Last year I heard about two Johnnies who work at a school with a unique approach to education among inner city youth. The school is Cristo Rey Jesuit High School-Twin Cities, and it's located in the Phillips neighborhood in Minneapolis. The alumni are Bob Elfstrand ’84, who is the Director of Development, and Jeb Myers ’97, who has been the school’s president since 2014.
I contacted Bob and asked if he could set up a tour. Bob gave me the full tour, which included a stop in the gymnasium, where one of the four basketball courts is painted Johnnie Red and "Saint John’s" is emblazoned on one wall. I was very impressed with the facility and its community-based approach to education. I also learned that Cristo Rey-Twin Cities is one of a network of Cristo Rey schools throughout the country working off the same model, and that Saint John's is one of 23 national University Partners with Cristo Rey.
The Cristo Rey model was developed in 1995, and its first campus opened in Chicago in 1996. Today the network has 32 schools and serves over 10,000 students in 21 states and Washington D.C. Cristo Rey schools offer a unique approach to urban education, and they seek to provide students from economically disadvantaged families with the knowledge, character and skills that can transform lives. They have their roots in the Jesuit and Catholic tradition, and they serve as career and college preparatory schools.
The Cristo Rey network has formulated a rigorous, standards-based curriculum and a unique corporate work-study program. Students fund over half of the cost of their education by working five full days a month in local businesses and organizations that have set up a working agreement with the school. Areas of focus include accounting, information technology, human resources, office services, finance, and business development.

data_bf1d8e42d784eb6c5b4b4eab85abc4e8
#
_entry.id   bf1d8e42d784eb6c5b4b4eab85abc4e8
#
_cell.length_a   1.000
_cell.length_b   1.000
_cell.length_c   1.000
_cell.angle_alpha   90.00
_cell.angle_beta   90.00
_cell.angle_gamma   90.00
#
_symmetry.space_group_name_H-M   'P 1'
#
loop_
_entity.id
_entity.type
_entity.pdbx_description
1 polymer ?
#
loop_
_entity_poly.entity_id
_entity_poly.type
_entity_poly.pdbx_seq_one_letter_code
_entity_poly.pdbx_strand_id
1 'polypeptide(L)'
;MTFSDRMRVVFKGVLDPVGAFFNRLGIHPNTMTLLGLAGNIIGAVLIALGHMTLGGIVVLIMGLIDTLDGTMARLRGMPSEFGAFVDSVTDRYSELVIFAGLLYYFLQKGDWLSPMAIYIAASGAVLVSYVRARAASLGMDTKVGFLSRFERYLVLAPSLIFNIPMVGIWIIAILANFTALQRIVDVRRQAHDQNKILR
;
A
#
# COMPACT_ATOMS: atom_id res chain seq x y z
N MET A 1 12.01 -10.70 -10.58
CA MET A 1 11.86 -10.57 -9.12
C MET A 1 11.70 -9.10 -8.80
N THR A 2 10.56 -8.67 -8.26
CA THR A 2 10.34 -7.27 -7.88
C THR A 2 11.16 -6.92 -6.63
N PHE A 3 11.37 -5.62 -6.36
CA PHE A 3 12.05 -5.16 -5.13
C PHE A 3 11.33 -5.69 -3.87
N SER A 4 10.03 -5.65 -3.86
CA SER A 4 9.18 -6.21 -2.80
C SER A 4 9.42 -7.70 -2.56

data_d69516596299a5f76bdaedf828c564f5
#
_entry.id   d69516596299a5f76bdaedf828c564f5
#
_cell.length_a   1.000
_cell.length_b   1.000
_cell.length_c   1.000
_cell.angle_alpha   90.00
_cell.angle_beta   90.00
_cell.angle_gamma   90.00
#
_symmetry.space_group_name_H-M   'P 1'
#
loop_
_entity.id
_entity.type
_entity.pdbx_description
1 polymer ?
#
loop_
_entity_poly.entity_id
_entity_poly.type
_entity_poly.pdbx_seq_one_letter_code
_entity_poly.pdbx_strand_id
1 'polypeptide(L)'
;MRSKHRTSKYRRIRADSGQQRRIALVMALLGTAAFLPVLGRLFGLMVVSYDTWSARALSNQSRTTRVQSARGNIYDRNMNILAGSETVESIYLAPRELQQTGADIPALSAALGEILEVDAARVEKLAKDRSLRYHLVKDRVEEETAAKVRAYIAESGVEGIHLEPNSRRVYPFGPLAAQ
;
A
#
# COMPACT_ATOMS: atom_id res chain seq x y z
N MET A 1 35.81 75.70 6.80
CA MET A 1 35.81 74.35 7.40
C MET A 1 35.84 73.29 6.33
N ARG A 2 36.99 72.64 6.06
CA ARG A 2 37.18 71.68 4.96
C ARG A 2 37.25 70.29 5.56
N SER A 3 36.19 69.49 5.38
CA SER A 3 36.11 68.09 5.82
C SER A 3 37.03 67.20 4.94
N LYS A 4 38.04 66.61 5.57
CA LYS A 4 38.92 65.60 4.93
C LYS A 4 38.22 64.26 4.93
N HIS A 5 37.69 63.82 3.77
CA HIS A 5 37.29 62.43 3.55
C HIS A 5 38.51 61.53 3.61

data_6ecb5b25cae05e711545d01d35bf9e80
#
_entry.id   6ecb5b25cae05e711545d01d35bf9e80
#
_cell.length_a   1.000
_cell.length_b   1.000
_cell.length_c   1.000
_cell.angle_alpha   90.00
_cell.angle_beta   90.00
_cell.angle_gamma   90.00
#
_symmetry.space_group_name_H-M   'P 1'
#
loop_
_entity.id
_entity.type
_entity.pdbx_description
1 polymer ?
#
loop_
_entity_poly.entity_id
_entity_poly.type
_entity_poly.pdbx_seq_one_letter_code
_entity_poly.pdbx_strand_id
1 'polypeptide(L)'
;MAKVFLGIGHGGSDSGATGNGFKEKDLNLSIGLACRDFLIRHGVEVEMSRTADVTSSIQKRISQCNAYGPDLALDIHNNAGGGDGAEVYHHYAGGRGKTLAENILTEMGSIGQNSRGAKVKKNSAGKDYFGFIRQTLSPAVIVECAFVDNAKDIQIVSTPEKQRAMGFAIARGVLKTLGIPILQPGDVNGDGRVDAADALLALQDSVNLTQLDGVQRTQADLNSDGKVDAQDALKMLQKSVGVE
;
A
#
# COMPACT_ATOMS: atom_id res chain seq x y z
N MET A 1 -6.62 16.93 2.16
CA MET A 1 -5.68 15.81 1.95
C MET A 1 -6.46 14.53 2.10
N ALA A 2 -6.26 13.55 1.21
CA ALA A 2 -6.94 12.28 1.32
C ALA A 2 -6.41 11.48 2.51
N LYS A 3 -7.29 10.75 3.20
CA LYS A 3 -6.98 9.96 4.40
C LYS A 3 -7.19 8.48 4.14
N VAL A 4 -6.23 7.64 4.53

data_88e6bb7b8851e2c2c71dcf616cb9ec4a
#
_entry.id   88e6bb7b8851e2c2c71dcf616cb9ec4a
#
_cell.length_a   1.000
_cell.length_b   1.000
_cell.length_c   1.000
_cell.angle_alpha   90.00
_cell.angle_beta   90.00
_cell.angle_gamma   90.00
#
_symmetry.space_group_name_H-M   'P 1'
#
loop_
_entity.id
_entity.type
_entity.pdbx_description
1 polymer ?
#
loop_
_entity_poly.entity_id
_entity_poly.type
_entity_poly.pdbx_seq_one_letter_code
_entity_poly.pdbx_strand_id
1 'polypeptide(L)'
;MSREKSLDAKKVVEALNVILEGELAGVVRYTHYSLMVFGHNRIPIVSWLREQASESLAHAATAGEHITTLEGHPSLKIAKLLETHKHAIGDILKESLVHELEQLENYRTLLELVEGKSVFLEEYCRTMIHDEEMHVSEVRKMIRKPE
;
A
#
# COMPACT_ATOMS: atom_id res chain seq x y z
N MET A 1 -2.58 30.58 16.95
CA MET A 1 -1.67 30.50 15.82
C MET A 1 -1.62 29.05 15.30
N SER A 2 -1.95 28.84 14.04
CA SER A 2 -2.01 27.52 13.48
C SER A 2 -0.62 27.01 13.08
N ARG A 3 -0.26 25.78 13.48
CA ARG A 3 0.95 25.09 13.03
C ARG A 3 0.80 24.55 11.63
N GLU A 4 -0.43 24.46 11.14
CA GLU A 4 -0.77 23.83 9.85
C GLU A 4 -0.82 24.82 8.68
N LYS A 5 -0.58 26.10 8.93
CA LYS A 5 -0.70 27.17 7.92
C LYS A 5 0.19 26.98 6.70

Cristo Rey –Twin Cities opened in 2007, and in June 2011 the first graduating class of 61 students received high school diplomas. 100% of that class was accepted into college or the military, and one of those graduates was Jeffrey Weinhagen, who went on to Saint John’s and graduated in 2015. On the tour, Bob showed me a picture of Jeffery interacting with students, and he noted that Jeffrey continues to visit campus and is a role model for the current students.
Saint John’s has enrolled 45 students from Cristo Rey schools around the country since 2011. The vast majority of these students are first generation college students from families with limited means. Like 95% of our current students, the Cristo Rey students at Saint John's rely on financial aid to make a college education affordable.
Along with the commitment to Cristo Rey, Saint John’s has been committed to supporting first generation students since its founding in 1857. Through the generosity of donors, Saint John’s has now established the First Generation Endowed Scholarship program. These are awarded to students showing financial need and are the first in their immediate family to attend college. Currently, 17 students are receiving a First Generation Endowed Scholarship, but over time, as donors step up with additional support, the goal is to significantly grow the fund.
Each of these students greatly appreciates the First Generation Scholarship and knows he would not be at Saint John’s without it. It will change his life, even as he enriches the community at Saint John's. That's the goal for Cristo Rey and FirstGen at Saint John's. With your help we can continue, one person at a time.
[Editor's note: To establish your own FirstGen scholarship, or to contribute to an existing fund, contact any of the development officers by clicking "Contact Us" below.]